The idea for the sand battery was first developed at a former pulp mill in the city of Tampere, with the council donating the work space and providing funding to get it off the ground. “If we have some power stations that are just working for a few hours in the wintertime, when it’s the coldest, it’s going to be extremely expensive,” said Elina Seppänen, an energy and climate specialist for the city. “But if we have this sort of solution that provides flexibility for the use, and storage of heat, that would help a lot in terms of expense, I think.”

One of the big challenges now is whether the technology can be scaled up to really make a difference – and will the developers be able to use it to get electricity out as well as heat? The efficiency falls dramatically when the sand is used to just return power to the electricity grid.

But storing green energy as heat for the longer term is also a huge opportunity for industry, where most of the process heat that’s used in food and drink, textiles or pharmaceuticals comes from the burning of fossil fuels. Other research groups, such as the US National Renewable Energy Laboratory are actively looking at sand as a viable form of battery for green power.

But the Finns are the first with a working, commercial system, that so far is performing well, according to the man who’s invested in the system. “It’s really simple, but we liked the idea of trying something new, to be the first in the world to do something like this,” said Pekka Passi, the managing director of the Vatajankoski power plant. “It’s a bit crazy, if you wish, but I think it’s going to be a success.”

First commercial sand-based heat storage system is operating in Finland
by Alex Brinded / 7 September 2022

“Designed and built by Polar Night Energy, Finland, the battery uses 100t of sand to store and supply low-emission district heating in a town called Kankaanpää. It has 100kW heating power and 8MWh of capacity, and heats residential and commercial buildings, including a municipal swimming pool.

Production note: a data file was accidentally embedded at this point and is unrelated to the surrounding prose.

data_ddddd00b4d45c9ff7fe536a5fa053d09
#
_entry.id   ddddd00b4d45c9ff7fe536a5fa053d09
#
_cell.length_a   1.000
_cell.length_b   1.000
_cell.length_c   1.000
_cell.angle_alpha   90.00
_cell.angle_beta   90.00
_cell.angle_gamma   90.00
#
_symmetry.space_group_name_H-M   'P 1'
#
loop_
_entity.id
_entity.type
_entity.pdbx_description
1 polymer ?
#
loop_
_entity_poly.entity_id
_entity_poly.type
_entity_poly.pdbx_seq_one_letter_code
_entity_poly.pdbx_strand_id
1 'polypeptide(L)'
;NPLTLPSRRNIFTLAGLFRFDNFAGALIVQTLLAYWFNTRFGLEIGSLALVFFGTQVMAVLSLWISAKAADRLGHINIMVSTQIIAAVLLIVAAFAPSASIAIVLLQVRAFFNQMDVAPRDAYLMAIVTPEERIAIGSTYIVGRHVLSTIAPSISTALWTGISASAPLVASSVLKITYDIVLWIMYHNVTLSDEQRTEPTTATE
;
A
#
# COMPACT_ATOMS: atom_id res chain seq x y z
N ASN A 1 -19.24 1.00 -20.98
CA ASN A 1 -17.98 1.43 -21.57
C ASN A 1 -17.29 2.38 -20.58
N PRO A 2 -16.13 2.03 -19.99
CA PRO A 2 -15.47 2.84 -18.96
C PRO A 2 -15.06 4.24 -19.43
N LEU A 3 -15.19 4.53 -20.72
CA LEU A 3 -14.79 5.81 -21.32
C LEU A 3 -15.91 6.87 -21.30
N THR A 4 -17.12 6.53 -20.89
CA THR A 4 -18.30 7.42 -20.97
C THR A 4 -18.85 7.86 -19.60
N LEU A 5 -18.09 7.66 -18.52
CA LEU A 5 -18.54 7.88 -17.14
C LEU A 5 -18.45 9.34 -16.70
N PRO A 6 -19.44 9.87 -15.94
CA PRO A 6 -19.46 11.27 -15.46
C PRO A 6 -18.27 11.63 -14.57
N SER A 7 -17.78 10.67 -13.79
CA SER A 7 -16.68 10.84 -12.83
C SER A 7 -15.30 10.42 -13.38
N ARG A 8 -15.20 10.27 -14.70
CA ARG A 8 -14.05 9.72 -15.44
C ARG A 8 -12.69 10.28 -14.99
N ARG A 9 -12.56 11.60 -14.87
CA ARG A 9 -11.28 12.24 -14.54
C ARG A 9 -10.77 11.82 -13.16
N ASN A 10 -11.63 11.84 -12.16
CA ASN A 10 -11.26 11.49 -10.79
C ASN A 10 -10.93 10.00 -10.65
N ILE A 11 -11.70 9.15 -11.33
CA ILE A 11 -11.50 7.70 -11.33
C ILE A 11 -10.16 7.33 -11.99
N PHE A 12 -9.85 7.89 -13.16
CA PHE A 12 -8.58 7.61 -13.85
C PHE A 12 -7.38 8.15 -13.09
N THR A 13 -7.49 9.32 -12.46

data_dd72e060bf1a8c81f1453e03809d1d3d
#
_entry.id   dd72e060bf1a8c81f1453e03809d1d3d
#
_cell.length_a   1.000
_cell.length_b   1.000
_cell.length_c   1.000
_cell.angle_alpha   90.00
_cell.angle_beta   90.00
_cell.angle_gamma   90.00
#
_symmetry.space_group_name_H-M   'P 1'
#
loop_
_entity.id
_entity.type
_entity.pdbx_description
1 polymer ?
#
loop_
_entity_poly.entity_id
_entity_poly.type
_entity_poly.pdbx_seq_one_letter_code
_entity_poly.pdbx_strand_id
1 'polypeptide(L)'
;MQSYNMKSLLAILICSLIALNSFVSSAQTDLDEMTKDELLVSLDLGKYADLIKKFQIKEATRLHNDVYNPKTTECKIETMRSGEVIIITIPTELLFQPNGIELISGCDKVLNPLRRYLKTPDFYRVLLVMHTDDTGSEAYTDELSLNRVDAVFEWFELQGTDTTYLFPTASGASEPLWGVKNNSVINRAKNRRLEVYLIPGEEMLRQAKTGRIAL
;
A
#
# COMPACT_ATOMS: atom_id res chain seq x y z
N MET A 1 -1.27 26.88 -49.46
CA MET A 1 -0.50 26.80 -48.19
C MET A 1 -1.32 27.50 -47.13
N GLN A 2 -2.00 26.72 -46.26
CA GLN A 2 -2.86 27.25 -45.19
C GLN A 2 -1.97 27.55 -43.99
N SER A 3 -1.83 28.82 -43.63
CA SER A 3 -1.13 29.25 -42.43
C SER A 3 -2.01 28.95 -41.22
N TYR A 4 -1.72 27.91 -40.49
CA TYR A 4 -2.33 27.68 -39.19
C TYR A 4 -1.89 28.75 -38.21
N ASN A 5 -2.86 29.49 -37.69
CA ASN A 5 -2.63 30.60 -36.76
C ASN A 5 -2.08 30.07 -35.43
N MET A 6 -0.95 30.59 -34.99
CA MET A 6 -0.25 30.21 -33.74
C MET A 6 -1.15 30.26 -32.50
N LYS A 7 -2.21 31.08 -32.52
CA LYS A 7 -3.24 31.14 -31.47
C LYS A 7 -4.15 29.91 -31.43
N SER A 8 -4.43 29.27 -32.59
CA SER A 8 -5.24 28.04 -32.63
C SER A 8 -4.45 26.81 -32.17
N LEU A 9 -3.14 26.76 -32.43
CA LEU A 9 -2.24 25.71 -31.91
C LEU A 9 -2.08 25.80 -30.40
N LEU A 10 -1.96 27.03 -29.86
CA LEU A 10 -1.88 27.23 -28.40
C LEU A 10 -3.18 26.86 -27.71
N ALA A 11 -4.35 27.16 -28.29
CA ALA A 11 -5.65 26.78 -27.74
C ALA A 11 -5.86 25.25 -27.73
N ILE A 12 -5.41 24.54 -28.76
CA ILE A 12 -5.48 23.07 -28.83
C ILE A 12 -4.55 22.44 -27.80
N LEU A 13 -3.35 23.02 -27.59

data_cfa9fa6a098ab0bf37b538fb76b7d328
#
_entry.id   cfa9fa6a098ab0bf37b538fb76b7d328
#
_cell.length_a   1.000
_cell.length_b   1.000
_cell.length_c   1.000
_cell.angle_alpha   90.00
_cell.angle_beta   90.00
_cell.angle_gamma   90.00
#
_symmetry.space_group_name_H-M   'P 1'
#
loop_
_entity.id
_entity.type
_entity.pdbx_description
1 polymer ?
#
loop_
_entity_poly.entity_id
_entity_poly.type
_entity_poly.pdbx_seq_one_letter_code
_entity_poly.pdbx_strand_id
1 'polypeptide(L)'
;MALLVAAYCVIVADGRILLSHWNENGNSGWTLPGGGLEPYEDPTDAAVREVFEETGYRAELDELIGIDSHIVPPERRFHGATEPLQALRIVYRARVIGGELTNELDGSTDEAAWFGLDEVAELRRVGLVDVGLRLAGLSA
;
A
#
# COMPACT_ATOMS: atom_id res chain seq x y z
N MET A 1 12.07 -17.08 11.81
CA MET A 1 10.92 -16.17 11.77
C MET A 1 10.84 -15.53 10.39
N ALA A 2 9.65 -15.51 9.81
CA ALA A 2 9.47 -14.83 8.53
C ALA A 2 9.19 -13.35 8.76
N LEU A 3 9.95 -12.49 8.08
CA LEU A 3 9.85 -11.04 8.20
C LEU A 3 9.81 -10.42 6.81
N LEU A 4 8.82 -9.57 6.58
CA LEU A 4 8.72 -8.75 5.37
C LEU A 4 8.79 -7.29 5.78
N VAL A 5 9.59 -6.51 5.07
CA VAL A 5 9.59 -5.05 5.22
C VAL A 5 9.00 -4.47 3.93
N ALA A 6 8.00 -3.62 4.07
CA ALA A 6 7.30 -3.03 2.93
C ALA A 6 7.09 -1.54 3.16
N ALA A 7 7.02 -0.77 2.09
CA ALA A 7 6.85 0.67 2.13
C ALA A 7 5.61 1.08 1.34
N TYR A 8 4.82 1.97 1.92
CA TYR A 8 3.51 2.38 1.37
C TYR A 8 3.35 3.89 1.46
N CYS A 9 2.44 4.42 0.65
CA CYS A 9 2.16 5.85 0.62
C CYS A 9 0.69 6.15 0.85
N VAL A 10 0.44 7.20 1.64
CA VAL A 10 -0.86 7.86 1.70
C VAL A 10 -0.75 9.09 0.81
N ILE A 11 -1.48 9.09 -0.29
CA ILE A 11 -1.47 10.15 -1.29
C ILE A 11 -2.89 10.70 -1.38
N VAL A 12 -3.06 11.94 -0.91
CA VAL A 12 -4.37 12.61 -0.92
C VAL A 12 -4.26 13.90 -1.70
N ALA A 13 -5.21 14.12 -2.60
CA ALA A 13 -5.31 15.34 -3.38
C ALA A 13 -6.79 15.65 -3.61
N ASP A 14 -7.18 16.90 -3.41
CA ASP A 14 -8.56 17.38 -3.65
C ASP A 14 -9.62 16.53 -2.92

Energy utility firm Vatajankoski uses the storage to prime waste heat from their data servers. The 60°C waste heat is raised to 75-100°C before being fed into the district heating network. Beyond this application, the sand battery concept works as a high-power and high-capacity reservoir converting excess solar and wind energy to heat, where 70% is stored at 300-500°C and can be used to heat homes or provide process heat to industry.

As sand heat storage can store several times the amount of energy as a similar sized water tank, it is considered a more efficient method of heat transfer. The sand in this instance is stored in a 7x4m insulated steel silo with heat transfer pipes and charged when clean and cheap electricity is available – with electrical energy transferred to heat storage using a closed loop air-pipe arrangement. Air is heated using electrical resistors and circulated in the heat transfer piping.

Heat is extracted by blowing cool air through the transfer pipes, with the air heating up as it passes through and converts water to process steam or district heating in an air-to-water heat exchanger. Chief Technology Officer of Polar Night Energy, Markku Ylönen, says, ‘Our storage temperature is so high that we have no issues in providing heat for homes. We can provide 200°C steam for industries with the same principle, so temperature levels at residential systems are low in our perspective.